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Bookish terminology [the Wednesday word]

Do you book shimmy? Here is some bookish terminology culled from the nice people at

I particularly recognise the book shimmy. Ooh. Mmm.

And Book Hangover is the excuse I gave my philosophy teacher at a 9am tutorial after reading 100 Years of Solitude all night instead of writing my essay.

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Blooming Flowers

For those awaiting Lawless and the Flowers of Sin, which was due to be published on 1st August 2014, my apologies. The publisher AngryRobot has withdrawn their whole crime imprint Exhibit A.

Despite this untimely delay, we hope to secure a publisher soon for ever so contemporary tale of Victorian salacity. Lawless and the Devil of Euston Square garnered fans on

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Lost verbs [the Wednesday Word]

onsra   to love for the last time

In this occasional series on vocabularies lost and overlooked, I shall explore slang old and new, borrowed words, malapropisms, spoonerisms, inspirations for my Victorian urchins’ fruity expression and inspirations for different ways of thinking.

Today’s word falls in two remarkable categories: words from another language that express something we cannot express so economically, and

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Crime Traveller

Thoughts written for Red Herrings magazine and posted by the Crime Readers Assocation.

Crime Traveller

William Sutton


I used to envy modern linguists swanning off for their third year abroad. I studied Classics; I wished I could take a sabbatical in ancient Athens or Rome. Years later, when I ran away to Brazil, I never imagined that

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Mapmaking for Flowers

I love a map. This is the way we make a map, we scribble thoughts, we steal ideas, we try out fonts and scrunch them up, then beg for help from those who know, and finally when the map is done, it welcomes the reader into the book. Come hither, it cries, for I am a friendly guide into uncharted territories where you shall, perhaps, meet some of these oddlooking fellows.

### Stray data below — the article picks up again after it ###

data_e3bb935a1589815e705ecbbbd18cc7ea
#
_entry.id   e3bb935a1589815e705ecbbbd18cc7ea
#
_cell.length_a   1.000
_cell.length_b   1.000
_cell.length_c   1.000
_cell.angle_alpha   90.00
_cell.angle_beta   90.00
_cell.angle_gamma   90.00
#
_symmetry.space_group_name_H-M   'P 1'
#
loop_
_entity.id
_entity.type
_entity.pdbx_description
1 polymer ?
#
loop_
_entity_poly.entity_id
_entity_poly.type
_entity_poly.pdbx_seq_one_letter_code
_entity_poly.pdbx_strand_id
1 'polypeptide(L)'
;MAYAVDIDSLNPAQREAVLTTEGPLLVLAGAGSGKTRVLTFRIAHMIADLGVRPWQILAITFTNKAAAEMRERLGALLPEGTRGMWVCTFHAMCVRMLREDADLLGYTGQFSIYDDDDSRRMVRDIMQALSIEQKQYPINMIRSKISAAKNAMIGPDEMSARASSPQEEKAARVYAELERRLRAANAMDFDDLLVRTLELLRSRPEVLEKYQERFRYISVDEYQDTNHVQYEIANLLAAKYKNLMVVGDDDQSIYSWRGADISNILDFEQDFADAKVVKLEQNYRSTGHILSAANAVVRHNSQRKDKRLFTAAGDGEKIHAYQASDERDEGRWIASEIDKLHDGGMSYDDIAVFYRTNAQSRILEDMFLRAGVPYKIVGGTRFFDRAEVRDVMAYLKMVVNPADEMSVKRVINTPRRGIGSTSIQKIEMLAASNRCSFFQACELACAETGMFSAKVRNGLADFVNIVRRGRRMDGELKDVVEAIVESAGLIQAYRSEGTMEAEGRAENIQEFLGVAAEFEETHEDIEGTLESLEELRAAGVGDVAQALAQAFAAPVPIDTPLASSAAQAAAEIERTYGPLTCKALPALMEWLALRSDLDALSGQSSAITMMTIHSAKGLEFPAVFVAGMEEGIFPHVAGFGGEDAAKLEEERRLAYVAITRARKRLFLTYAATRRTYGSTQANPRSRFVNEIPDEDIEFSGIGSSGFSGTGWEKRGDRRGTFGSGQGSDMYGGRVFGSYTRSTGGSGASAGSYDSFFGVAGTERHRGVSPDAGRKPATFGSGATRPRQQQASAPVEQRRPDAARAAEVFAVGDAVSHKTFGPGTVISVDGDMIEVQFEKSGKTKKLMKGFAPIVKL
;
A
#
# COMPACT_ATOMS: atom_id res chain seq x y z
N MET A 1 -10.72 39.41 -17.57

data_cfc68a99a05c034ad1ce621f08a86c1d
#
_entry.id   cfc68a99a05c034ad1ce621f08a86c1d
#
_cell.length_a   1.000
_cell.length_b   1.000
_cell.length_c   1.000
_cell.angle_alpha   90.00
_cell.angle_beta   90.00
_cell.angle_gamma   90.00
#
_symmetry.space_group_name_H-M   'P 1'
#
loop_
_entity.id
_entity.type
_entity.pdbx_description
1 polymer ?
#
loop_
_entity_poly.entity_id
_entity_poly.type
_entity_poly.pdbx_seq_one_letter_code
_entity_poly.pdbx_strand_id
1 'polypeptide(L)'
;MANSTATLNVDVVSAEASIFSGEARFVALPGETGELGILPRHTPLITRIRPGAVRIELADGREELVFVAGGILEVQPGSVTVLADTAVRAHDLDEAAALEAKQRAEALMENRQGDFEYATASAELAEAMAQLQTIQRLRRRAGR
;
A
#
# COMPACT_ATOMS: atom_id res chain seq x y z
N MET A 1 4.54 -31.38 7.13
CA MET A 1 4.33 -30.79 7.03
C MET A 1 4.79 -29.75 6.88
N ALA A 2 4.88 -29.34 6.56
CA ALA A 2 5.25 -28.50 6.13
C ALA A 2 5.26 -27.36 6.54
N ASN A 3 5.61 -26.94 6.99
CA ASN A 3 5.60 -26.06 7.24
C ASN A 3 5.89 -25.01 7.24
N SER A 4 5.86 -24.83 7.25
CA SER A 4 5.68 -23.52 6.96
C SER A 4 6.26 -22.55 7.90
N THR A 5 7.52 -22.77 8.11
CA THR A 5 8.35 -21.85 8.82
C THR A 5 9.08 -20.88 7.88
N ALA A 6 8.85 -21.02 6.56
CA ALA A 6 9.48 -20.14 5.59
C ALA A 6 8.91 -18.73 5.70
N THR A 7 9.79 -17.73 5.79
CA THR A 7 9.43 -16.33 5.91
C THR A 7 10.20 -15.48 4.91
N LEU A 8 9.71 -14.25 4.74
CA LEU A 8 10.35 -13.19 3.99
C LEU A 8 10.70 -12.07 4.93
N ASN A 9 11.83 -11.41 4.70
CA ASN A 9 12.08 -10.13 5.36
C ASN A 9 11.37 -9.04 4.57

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Shopping list for writing

Between the oats and the creme fraiche

falls the positive frame of mind.



Balter: to dance artlessly [the Wednesday Word]



BALTER – to dance artlessly, without skill, but with enjoyment.

Thanks to for today’s word, which I shall be shamelessly employing on Saturday at my friend’s wedding, after singing the Olivia Newton John part on You’re the One that I Want (stitch-on leather costume still under construction.


Murderous Harrogate

The seventeen smartest things I heard at Harrogate Crime Festival 2014


Worse Things Happen at Home, wise panel, wittily run by NJ Cooper, with Helen FitzGerald, Cath Staincliffe, Julia Crouch and Chris Ewan.


If killers are born and not made, are they less guilty or more guilty?

Is intent an essential part of guilt?


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Mnemonism & Astonishment – Peter Brook’s Valley of Astonishment

Mnemonism. Synaesthesia. Proprioception. The Valley of Astonishment at the Young Vic was a delight. I have followed Peter Brook’s work since I was a student, discovering him through The Empty Space, a seminal text for playwrights and actors who seek that magic of the unfamiliar that theatre can offer, a magic often obscured by hype, staging, acting. I shall never forget his

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Tall ships, tall stories. Portsmouth Fairy Tales authors as interviewed, viewed and askewed by the talents of Elysium Eight.

Portsmouth Fairy Tales Documentary from Elysium Eight on Vimeo.


More about this collection of fairy tales for grown-ups containing dark tales, historical fiction, sci-fi, comedy, fantasy, crime, memoir and surreal fiction, all set around

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